In a nutshell the story is a full on experience of high quality with excellent scenes, scenarios and action that keeps you well hooked from the get go. Infinity Ward has certainly embraced any criticisms to present one of the best single player campaigns they have ever created – although admittedly this is rather subjective. What perhaps shows off how far we’ve come is the inclusion of the remastered Call of Duty Modern Warfare, a game which released way back in 2007 and it’s clear when juxtaposed with Infinite Warfare how far we’ve come in terms of story telling and game design without straying too far from the core shooting mechanic.
Visually Infinite Warfare looks fantastic with vibrant colours, massive explosions and excellent lighting effects all against some impressive sky-boxes such as planets when in space or swirling clouds when on the ground. On Xbox One it runs buttery smooth with only momentary dips in frames here and there, but none too impacting on the gameplay. It’s a varied looking game across a range of themes and handles the responsibility with perfection. There’s some well produced cutscenes here as well which bring to life the characters outside of the game engine although this time we don’t get to see the rendered Kevin Spacey or equivalent in action. That said, it’s good to see British actor David Harewood in action
, Kit Harington as the token bad guy and even F1 racer Lewis Hamilton making an appearance as an engineer. Further delving into the rather long list of credits reveals the likes of David Hasselhoff voicing the DJ in the Zombies mode believe it or not. There’s little to fault here basically, with a massive assault on the eyes and ears it’s incredible to see what a big budget can do for a video game and here it just feels like none of it has been needlessly squandered.
In terms of length the main campaign comprises of some 30 odd missions should you want to beat them all offering a healthy amount of hours play time for lone offline players. A specialist mode is unlocked once the end credits roll to try again with extreme difficulty where you have to scavenge for health and weapons to survive (although according to the Xbox One stats only 8% of players have actually beaten the campaign at this juncture to see it in action).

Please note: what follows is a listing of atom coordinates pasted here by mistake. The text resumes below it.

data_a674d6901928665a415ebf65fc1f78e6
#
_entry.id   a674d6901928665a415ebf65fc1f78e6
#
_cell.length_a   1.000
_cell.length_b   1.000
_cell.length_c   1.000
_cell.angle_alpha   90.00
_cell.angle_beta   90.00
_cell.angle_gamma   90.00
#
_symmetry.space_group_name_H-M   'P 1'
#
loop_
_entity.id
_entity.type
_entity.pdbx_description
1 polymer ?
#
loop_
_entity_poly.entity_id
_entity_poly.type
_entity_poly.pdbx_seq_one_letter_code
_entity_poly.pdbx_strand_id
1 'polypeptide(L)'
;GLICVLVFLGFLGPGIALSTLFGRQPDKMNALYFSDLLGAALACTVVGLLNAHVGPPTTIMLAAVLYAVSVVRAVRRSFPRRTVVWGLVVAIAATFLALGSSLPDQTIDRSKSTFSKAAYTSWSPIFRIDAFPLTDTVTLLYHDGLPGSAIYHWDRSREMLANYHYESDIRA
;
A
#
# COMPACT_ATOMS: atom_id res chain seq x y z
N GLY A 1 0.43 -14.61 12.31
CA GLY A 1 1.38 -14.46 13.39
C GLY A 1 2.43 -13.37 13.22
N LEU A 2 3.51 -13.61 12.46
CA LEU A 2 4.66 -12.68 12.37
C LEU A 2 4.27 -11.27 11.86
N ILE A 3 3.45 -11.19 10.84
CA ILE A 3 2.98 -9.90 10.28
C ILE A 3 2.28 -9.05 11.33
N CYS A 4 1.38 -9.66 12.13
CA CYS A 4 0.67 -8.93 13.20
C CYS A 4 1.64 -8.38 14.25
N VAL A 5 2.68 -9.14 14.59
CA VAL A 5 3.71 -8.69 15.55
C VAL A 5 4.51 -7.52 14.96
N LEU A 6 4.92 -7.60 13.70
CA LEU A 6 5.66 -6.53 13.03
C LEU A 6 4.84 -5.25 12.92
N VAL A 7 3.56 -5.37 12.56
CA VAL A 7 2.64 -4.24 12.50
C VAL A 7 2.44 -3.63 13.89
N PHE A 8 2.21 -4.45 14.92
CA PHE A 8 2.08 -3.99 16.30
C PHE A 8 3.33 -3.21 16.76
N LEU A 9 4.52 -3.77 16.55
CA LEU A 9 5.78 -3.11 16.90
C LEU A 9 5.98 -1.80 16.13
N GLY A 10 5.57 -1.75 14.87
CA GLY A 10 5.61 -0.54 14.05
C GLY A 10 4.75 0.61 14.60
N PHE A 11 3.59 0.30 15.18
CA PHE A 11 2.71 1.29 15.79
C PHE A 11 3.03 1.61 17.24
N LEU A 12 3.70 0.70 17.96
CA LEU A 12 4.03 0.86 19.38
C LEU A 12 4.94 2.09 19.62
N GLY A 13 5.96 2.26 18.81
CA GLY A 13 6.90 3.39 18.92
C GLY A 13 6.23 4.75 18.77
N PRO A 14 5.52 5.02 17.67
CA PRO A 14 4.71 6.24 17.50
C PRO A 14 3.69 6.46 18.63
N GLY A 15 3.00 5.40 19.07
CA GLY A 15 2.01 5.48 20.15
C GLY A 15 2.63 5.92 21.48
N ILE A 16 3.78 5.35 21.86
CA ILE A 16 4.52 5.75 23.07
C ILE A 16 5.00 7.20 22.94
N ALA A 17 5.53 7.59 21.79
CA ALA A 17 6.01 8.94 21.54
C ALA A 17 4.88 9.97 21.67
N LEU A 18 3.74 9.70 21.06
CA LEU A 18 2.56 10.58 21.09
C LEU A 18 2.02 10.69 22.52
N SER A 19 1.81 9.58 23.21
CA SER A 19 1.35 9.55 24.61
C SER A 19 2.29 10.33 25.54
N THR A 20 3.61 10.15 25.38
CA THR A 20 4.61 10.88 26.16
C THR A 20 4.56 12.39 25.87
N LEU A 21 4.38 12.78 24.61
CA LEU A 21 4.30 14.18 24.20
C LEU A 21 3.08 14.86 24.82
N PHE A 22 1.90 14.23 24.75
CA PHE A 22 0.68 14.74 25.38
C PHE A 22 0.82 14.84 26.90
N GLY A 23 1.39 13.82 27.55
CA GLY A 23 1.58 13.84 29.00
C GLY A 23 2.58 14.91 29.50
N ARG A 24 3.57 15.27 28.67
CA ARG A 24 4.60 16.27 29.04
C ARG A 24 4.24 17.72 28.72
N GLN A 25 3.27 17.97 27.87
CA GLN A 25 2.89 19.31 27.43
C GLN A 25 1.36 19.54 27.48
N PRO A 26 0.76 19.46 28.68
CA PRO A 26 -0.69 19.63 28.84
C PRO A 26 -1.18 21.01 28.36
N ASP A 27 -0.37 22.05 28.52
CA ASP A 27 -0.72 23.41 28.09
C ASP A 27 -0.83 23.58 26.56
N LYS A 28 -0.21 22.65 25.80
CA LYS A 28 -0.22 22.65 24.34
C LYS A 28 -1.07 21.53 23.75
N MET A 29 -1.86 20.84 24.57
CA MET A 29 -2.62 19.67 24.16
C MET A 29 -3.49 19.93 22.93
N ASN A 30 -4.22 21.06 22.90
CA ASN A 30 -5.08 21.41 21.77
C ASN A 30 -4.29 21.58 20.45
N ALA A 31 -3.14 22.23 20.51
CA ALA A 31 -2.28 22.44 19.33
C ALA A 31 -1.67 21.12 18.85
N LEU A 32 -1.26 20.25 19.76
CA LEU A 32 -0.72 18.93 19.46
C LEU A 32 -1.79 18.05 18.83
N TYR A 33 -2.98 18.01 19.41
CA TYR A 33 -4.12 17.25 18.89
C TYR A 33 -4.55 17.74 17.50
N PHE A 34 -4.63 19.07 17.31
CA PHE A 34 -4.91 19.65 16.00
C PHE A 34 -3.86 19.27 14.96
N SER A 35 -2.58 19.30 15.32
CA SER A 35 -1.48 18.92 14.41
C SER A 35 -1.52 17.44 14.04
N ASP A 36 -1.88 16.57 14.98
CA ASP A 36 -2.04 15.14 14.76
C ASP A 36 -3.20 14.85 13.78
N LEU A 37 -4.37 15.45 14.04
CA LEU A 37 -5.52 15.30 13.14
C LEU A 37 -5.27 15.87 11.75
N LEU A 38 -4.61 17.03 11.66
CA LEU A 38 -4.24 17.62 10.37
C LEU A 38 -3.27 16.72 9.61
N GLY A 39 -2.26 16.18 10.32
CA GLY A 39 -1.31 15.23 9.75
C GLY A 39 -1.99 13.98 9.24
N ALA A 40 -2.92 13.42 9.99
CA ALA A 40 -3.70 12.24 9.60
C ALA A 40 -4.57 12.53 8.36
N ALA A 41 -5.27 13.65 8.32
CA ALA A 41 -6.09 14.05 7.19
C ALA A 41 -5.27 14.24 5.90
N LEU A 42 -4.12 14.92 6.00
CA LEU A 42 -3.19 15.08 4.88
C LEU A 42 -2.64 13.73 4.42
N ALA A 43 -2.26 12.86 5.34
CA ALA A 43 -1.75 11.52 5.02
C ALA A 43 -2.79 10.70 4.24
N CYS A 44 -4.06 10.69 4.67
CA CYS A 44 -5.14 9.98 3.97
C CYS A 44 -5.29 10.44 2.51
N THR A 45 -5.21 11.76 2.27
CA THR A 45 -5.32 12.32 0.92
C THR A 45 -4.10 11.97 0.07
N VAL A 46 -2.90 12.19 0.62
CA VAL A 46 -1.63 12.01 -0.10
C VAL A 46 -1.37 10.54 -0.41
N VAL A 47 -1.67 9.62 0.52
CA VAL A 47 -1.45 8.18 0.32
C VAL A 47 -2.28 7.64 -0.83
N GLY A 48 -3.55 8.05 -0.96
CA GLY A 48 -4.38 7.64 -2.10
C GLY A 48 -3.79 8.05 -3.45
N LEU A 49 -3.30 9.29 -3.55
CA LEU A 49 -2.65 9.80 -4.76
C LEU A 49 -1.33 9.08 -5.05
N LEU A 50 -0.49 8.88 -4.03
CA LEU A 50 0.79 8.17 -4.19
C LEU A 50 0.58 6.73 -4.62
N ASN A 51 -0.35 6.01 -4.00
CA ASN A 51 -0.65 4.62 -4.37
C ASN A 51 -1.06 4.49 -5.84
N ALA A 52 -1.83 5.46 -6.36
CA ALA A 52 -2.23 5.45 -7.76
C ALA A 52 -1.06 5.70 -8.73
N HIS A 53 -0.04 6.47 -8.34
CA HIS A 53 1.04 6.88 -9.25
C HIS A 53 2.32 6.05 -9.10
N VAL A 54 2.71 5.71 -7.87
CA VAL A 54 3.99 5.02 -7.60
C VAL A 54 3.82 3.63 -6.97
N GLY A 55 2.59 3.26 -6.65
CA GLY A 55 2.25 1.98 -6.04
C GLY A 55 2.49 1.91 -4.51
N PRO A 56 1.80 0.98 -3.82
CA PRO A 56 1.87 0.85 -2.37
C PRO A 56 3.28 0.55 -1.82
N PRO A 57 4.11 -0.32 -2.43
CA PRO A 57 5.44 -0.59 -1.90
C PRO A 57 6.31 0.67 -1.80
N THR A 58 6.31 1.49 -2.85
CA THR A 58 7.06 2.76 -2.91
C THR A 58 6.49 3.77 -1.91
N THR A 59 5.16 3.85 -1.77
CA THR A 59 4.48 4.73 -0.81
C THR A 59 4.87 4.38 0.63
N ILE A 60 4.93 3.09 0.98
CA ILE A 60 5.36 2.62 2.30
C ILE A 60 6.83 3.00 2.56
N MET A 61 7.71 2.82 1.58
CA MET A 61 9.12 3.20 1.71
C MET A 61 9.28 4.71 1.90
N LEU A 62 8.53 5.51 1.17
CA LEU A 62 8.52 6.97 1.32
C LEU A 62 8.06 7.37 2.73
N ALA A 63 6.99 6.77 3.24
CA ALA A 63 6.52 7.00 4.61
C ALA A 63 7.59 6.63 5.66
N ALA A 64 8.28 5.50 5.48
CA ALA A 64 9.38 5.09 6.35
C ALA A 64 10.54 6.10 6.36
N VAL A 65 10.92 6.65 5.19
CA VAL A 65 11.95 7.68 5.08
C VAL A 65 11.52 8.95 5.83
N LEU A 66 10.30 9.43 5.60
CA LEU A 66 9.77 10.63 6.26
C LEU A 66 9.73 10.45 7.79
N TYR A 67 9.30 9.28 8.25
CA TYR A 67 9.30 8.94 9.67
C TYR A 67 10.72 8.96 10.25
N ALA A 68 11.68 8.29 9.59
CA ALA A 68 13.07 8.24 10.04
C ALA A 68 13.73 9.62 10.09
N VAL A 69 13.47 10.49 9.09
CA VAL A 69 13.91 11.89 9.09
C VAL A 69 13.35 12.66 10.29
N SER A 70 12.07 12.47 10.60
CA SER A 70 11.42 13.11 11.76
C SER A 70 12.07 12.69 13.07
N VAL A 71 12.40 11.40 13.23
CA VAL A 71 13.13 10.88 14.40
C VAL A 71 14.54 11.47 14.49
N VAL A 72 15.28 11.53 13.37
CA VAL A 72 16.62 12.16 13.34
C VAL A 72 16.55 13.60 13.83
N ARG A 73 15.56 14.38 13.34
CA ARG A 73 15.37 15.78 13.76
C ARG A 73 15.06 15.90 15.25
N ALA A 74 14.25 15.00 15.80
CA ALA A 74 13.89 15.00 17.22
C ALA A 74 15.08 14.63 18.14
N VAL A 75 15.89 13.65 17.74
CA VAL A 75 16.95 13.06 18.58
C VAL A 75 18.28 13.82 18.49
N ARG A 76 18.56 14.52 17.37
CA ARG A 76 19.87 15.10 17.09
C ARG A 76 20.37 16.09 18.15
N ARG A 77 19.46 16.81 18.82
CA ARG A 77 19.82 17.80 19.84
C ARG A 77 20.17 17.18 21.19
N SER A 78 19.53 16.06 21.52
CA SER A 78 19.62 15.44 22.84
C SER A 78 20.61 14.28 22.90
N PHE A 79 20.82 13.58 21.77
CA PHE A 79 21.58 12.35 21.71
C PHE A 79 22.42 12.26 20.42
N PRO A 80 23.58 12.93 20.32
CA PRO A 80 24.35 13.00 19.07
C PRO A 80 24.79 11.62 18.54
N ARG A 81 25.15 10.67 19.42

As mentioned there’s offline local play for the Zombies survival mode which is one of the coolest mini-games for a first person shooter even if not entirely original. And then the multiplayer against bots which can last until next years game at least as you level up and get better gear. Obviously these mode are far more engaging when playing online with others but at least all bases are covered here for those who don’t want to get shot to pieces or want to practice before jumping in. Again, there’s not much to be said about the multiplayer simply because its a polished affair offering plenty of options to tailor the experience to suit your play style. So if you want radars off and no wall-running powers then you can do so.
To conclude, Call of Duty Infinite Warfare is a massive game which easily feels as epic as Treyarch’s Black Ops III and in some ways surpasses it with its big set-pieces and dramatic moments. It’s a dark story and one that will be hard to top. There’s really nothing to fault here aside from whether the style or setting appeals to you or not – there are lots of COD haters out there for whatever reasons but even so, it would be hard to find fault in the campaign here no matter what your stance is. Call of Duty Infinite Warfare is an excellent game and one that is a no-brainer for fans and shooter fanatics alike. If this is your first venture into a COD game whilst it might lack the realism of some of the earlier games like the aforementioned Modern Warfare, its grandiose spectacle is probably enough to bowl you over and then some. This is what non-tactical shooters should offer and be about for this day and age of gaming…Period.
Review code supplied by Microsoft Xbox.